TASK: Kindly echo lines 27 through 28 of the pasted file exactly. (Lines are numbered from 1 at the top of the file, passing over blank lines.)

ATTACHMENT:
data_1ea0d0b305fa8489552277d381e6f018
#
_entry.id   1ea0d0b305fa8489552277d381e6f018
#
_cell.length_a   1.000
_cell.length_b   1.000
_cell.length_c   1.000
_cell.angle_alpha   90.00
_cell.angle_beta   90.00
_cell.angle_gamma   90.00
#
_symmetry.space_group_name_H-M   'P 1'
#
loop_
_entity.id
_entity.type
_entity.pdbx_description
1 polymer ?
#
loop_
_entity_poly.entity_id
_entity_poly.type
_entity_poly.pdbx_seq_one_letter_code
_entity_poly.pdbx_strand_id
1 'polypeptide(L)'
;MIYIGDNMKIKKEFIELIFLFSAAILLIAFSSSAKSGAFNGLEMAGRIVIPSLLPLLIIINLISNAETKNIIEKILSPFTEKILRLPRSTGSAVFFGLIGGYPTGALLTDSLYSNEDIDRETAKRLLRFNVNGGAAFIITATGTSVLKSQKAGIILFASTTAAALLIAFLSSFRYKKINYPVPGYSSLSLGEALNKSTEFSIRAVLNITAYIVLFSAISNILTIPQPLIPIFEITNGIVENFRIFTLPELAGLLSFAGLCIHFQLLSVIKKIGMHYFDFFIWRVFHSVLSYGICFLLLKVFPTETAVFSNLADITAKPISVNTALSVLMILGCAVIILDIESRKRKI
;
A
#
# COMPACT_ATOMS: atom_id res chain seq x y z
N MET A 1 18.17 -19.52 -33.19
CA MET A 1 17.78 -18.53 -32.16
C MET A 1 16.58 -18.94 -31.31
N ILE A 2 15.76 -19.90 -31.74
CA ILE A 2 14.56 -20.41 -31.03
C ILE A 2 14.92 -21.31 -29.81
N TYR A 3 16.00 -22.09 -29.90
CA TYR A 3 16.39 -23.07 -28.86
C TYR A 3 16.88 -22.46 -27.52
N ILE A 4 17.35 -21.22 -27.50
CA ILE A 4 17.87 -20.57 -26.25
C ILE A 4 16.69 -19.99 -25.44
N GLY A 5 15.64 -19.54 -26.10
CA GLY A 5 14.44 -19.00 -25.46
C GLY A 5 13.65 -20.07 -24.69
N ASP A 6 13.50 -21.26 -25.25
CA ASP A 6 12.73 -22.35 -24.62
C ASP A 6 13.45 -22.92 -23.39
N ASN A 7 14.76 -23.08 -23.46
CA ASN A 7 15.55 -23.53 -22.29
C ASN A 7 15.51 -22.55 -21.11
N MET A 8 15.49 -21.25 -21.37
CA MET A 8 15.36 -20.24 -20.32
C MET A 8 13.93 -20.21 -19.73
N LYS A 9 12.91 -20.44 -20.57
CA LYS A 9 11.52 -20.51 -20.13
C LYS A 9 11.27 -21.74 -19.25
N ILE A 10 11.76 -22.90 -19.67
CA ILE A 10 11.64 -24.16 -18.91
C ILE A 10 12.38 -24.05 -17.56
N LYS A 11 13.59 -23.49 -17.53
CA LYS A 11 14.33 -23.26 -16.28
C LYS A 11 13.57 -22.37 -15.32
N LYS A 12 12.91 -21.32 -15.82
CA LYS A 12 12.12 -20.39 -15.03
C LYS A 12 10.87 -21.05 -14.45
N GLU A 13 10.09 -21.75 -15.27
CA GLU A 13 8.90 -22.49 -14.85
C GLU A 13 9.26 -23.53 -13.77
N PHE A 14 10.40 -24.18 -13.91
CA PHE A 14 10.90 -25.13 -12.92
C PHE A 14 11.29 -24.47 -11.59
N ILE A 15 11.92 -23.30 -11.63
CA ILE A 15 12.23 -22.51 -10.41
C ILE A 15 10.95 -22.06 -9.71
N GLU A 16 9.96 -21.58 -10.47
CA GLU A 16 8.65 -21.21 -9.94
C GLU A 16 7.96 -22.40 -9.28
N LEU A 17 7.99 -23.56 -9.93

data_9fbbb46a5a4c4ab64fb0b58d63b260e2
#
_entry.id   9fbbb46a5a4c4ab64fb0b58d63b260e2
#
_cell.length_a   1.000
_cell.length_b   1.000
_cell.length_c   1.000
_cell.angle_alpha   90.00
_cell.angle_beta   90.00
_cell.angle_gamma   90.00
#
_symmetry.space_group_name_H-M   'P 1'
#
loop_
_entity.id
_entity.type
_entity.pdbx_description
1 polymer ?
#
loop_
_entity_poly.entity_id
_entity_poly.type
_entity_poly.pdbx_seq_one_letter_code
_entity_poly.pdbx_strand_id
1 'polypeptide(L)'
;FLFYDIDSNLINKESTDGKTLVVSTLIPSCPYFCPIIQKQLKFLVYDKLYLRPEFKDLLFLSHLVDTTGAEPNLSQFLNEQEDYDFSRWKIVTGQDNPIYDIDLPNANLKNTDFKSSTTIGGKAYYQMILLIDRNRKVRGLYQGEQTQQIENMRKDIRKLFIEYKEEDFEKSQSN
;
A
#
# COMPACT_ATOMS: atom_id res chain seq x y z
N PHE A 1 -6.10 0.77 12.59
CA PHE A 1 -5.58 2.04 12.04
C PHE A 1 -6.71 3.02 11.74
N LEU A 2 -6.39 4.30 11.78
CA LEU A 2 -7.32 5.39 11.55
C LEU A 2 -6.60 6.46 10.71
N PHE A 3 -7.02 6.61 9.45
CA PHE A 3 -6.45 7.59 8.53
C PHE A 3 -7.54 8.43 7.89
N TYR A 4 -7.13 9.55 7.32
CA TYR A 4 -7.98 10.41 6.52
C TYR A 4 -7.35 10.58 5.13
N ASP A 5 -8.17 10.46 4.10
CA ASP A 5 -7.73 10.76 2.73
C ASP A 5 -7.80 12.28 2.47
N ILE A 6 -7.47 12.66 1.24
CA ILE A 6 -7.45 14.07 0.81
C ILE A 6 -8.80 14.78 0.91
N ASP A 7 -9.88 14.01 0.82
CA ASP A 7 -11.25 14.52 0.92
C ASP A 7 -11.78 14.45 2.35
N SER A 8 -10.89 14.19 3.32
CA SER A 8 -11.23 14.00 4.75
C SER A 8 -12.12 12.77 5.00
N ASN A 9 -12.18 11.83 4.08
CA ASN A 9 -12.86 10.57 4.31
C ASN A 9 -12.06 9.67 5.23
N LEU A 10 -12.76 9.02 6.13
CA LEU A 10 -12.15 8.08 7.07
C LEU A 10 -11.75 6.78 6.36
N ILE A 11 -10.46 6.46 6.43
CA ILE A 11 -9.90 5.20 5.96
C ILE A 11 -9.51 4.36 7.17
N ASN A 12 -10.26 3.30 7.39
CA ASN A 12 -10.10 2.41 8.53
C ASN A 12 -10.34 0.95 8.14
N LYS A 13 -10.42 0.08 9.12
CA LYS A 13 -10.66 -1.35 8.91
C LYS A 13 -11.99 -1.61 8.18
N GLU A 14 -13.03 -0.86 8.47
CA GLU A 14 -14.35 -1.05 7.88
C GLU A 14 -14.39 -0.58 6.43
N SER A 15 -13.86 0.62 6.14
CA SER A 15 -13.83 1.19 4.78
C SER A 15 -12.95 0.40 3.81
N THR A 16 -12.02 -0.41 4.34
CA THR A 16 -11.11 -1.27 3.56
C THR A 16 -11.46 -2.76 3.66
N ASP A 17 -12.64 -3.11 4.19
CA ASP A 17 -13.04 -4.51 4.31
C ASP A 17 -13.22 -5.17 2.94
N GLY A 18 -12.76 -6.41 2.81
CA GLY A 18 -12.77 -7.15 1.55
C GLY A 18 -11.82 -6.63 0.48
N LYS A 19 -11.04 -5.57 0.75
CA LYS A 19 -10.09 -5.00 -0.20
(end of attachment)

;
A